Matt – Absolutely, get some analysis software and start trying stuff. There is more latitude in manipulating frequency and phase domain response via moving speaker and mix positions around that just about anything else within the scope of small room acoustics. Picking the right spots for your speakers and yourself will carry you very far, even in an undertreated space. I recommend people start with their mix position 38% of the way from their front wall to their rear wall. Take a measurement, what is your low end doing, is it above the center of gravity for the rest of the frequency response or below it? Moving your speakers closer to their nearest rigid boundary (the front wall) will act as a boosting shelf below the baffle step frequency of your speakers, moving it further away from the front wall will act as a cutting shelf. Once you have that balance established then start experimenting with your mix position location. Try a foot forward, try a foot back, which one looks nicer? Go with that one. Which wall did you choose to be your front wall, what is the composition of that wall? What about the side walls, are they interior walls or exterior walls? A very unfortunate and common scenario in home studios is a mix of interior and exterior walls. If you have an interior side wall and an exterior side wall those boundaries will behave differently than each other as a result of their varying mass and rigidity. You can think of a boundary as a highpass filter to sound, the more rigid and massive the boundary, the lower the center frequency of that highpass and the more energy kept in the room. The ramifications of this are that different amounts of low frequencies are being “absorbed” by being allowed to pass through the wall, and also being re-radiated out of phase back into the room through tympanic resonance of flimsy drywall sheets with no insulation in the cavity to dampen the resonance. By mixing and matching these on your sidewalls you will have variance in sound pressure at the boundaries, resulting in asymmetrical frequency/phase responses which result in worsened stereo imaging. The best case scenario for a room with a good dimensional ratio is to also have “ideal” massive/rigid boundaries on all walls, as these are predictable in simulation and create good modal support which in turn yields good subrange presentation. Whenever possible try to set your front wall such that your sidewalls are both either interior or exterior as it will improve your imaging strength. I’ve had very good luck in rooms with rigid front and sidewalls with a flimsier back wall. The massive front wall helps acoustic loading of the low end into the room, the uniform sidewalls provide symmetry, and the “leaky” backwall permits deep subrange energy to leak out of the back of the room, requiring less deep trapping to reign it in. Beyond that just start buying fiberglass and sticking it on your walls. This is obviously a gross oversimplification of applied acoustics, but it is very hard to do worse for sonics than untreated drywall.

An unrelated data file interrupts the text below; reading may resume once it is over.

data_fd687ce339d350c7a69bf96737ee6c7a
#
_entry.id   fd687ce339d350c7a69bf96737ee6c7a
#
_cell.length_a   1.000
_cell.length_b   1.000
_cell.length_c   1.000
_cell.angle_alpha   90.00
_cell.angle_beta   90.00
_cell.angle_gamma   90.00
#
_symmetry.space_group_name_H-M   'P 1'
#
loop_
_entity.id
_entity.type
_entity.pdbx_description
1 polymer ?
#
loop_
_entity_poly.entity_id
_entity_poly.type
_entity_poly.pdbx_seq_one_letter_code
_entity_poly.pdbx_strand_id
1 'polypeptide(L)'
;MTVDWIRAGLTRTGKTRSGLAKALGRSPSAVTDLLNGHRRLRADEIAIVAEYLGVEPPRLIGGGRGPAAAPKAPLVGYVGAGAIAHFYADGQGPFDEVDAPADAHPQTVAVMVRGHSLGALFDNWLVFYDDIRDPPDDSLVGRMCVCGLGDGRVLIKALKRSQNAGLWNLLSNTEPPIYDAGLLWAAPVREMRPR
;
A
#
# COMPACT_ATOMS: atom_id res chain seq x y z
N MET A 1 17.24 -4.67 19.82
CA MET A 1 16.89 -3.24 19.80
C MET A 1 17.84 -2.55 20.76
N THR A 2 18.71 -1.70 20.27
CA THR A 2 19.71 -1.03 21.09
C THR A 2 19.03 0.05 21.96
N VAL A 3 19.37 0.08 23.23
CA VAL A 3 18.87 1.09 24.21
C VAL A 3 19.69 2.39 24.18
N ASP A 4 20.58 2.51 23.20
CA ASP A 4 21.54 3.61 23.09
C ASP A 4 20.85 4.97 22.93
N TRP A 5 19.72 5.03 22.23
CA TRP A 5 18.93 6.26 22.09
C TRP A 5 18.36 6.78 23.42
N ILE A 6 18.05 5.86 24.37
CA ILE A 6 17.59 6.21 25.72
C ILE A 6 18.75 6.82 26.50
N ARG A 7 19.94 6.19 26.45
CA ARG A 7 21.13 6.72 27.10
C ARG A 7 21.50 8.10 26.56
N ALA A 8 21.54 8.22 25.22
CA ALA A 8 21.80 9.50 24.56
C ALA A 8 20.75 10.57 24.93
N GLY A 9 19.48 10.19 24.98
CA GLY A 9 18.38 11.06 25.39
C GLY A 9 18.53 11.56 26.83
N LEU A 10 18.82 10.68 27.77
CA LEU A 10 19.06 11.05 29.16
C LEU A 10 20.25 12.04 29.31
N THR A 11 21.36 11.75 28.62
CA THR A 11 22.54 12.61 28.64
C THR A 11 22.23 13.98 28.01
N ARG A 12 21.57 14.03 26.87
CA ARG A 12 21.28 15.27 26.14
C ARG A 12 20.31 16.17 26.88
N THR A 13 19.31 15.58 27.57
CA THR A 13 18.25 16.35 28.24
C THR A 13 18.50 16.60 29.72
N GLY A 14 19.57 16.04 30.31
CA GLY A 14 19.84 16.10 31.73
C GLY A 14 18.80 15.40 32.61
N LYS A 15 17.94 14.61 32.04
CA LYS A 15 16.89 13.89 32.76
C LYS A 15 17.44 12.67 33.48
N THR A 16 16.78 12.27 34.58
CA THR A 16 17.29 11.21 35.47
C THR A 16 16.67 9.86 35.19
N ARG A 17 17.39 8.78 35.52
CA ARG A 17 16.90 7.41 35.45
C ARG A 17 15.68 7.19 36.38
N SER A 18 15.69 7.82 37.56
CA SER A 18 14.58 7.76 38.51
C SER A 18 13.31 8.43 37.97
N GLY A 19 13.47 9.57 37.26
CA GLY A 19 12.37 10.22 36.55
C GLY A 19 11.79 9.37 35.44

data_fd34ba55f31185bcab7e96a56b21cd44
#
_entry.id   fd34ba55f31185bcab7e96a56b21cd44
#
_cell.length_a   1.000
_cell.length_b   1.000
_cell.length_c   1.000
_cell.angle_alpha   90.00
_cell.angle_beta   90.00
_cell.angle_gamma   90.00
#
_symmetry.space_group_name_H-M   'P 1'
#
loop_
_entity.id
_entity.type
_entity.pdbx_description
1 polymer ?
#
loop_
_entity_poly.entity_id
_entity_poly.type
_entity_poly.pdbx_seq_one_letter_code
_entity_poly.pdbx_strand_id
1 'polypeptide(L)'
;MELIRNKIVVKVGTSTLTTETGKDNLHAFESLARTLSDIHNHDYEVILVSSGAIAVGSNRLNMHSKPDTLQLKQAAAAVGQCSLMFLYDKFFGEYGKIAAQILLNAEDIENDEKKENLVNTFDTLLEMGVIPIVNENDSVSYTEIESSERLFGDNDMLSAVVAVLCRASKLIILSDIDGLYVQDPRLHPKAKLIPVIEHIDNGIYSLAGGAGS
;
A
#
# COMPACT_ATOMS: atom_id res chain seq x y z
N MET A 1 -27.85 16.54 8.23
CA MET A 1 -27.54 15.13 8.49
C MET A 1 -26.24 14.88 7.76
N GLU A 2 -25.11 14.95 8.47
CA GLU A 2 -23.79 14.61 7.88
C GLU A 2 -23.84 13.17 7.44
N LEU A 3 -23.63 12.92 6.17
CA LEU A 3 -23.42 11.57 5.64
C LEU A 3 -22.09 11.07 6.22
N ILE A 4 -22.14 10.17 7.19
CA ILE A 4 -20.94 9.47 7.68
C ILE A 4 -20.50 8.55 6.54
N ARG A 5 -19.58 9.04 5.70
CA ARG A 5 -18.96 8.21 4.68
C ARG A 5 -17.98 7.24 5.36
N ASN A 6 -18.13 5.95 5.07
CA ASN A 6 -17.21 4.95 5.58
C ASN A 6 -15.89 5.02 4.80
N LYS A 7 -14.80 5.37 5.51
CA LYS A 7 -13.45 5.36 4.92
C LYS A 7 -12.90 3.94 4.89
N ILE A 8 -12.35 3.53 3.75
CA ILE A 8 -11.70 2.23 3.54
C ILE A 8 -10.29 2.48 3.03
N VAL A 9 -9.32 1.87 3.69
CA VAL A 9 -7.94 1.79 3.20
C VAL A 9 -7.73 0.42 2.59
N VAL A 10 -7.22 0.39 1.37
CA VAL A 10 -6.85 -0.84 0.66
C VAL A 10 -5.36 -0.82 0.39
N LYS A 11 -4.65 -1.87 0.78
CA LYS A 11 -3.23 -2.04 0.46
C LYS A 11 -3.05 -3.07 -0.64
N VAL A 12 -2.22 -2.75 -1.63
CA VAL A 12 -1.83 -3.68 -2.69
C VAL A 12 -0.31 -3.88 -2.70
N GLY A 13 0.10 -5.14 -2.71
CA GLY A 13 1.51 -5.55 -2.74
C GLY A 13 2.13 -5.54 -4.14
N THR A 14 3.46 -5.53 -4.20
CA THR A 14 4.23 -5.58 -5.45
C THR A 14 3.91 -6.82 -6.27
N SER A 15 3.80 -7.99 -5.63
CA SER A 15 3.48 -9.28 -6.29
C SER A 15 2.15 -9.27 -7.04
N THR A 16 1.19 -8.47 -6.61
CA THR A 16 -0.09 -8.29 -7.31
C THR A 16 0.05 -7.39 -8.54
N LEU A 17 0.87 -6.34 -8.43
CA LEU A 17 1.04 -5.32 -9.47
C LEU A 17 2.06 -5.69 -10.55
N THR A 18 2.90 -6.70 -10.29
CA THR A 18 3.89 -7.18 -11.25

BOS – With your Mastering Studio, what all did it take to get it to sound as it needed to, in order to do high end Mastering?
Matt – Years of blood, sweat, and tears. My room didn’t play nicely at first, and I developed most of my skillset in applied acoustics through trying things and revising things that didn’t work. There were several iterations of sidewall trapping revisions with different insulation types and depths, most notably in the reflection free zone to make my PMCs play as nicely as possible in a room that is a little too narrow for farfield monitors. The front wall has been redesigned three times, landing most recently on my waveguided softflush implementation. The core of the cloud and soffit area treatment has been modified several times as well. I’m actually about to integrate some membrane traps above my clouds to reign in the last trace of modal ringing in the room, a little 60hz from the fundamental height mode. The room is unique in that it has served me both as a mastering room and an R&D space. This obviously makes for logistical issues in terms of downtime for my mastering clients, but we work very quickly in acoustics revisions to ensure their deadlines are met.
BOS – What is the most important thing about anyone’s production space? Is it the gear? The ear? The room? Or a combination thereof?
Matt – Again, the most important aspect is the sum of parts. I’ve worked around pretty compromised playback environments in the past and although it wasn’t fun I somehow managed to come up with mostly agreeable results, the process just was a lot slower. This impacts the pacing and momentum of the session, for some people this can be worked around, for others it will be a deal breaker. I personally believe the monitoring environment is of paramount importance to the process, but everyone’s process is a little different. I encourage everyone to try a session in a controlled listening room to see how the other side lives, it may be eye opening. I enjoy inviting my mastering clients to come audition their mixes in my room as it gives them a center of gravity to take home with them and inform their mixing decisions. The truth can be very surprising to them at times and often results in better mixes after the fact.
BOS – Are there any tips and tricks that you can give the readers to help them further in their career?
Matt – Stay objective, keep yourself honest, A/B everything you do, compare your new work with old work, gracefully accept constructive criticism from people whose work you respect. Most importantly be patient with yourself, this was far from an overnight success for me and I’m glad I stuck it out.
BOS – What do you love about the music industry?
Matt – So, I’m actually pretty anti-industry. I started my own outfit in an effort to stay independent from outside influence and most of my foundation of practical knowledge was self-taught via trial and error. I don’t seek out major labels nor high-profile artist clients. My goal with the mastering house was to create a world class facility focused on independent labels/artists who I prefer working with and whose work I personally respect. I enjoy the autonomy that working in underground scenes affords me and am not really interested in working any other way.
BOS – What do you hate about the music industry?
Matt – The design by committee tendencies are particularly annoying to me. The involvement of a team of specialists should afford a degree of independent control to the contributors in the production process, but I find that to be less the case the further you lean into the industry at large. All professional relationships should be grounded in mutual trust and the erosion of those boundaries of respect are something I see as being kind of misguided. Also, they all want their masters too damn loud, and I’m not interested in indulging that.